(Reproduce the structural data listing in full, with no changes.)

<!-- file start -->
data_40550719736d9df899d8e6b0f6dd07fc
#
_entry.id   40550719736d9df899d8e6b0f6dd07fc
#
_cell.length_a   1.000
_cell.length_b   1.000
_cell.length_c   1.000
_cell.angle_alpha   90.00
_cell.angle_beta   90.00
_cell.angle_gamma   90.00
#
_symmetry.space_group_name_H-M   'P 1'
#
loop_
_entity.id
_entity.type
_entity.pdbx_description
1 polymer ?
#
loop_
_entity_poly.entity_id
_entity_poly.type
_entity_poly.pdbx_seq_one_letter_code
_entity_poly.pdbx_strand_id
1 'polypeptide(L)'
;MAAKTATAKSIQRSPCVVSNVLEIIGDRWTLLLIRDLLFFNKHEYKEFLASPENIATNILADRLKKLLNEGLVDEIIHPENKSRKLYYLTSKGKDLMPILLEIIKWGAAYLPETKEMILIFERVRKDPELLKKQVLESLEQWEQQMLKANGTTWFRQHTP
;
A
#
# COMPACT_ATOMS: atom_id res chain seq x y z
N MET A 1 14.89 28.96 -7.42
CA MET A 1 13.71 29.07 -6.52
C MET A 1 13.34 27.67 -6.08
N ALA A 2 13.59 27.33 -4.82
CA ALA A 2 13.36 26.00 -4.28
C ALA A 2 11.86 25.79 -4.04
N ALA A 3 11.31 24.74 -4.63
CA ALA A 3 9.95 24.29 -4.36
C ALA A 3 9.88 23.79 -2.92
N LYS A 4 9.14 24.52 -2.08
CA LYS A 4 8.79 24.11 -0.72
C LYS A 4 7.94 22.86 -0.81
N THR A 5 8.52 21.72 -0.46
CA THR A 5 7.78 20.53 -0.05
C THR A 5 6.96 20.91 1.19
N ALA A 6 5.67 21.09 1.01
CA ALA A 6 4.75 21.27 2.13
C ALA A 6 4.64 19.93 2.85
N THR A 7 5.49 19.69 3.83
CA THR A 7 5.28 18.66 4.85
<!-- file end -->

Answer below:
data_40550719736d9df899d8e6b0f6dd07fc
#
_entry.id   40550719736d9df899d8e6b0f6dd07fc
#
_cell.length_a   1.000
_cell.length_b   1.000
_cell.length_c   1.000
_cell.angle_alpha   90.00
_cell.angle_beta   90.00
_cell.angle_gamma   90.00
#
_symmetry.space_group_name_H-M   'P 1'
#
loop_
_entity.id
_entity.type
_entity.pdbx_description
1 polymer ?
#
loop_
_entity_poly.entity_id
_entity_poly.type
_entity_poly.pdbx_seq_one_letter_code
_entity_poly.pdbx_strand_id
1 'polypeptide(L)'
;MAAKTATAKSIQRSPCVVSNVLEIIGDRWTLLLIRDLLFFNKHEYKEFLASPENIATNILADRLKKLLNEGLVDEIIHPENKSRKLYYLTSKGKDLMPILLEIIKWGAAYLPETKEMILIFERVRKDPELLKKQVLESLEQWEQQMLKANGTTWFRQHTP
;
A
#
# COMPACT_ATOMS: atom_id res chain seq x y z
N MET A 1 14.89 28.96 -7.42
CA MET A 1 13.71 29.07 -6.52
C MET A 1 13.34 27.67 -6.08
N ALA A 2 13.59 27.33 -4.82
CA ALA A 2 13.36 26.00 -4.28
C ALA A 2 11.86 25.79 -4.04
N ALA A 3 11.31 24.74 -4.63
CA ALA A 3 9.95 24.29 -4.36
C ALA A 3 9.88 23.79 -2.92
N LYS A 4 9.14 24.52 -2.08
CA LYS A 4 8.79 24.11 -0.72
C LYS A 4 7.94 22.86 -0.81
N THR A 5 8.52 21.72 -0.46
CA THR A 5 7.78 20.53 -0.05
C THR A 5 6.96 20.91 1.19
N ALA A 6 5.67 21.09 1.01
CA ALA A 6 4.75 21.27 2.13
C ALA A 6 4.64 19.93 2.85
N THR A 7 5.49 19.69 3.83
CA THR A 7 5.28 18.66 4.85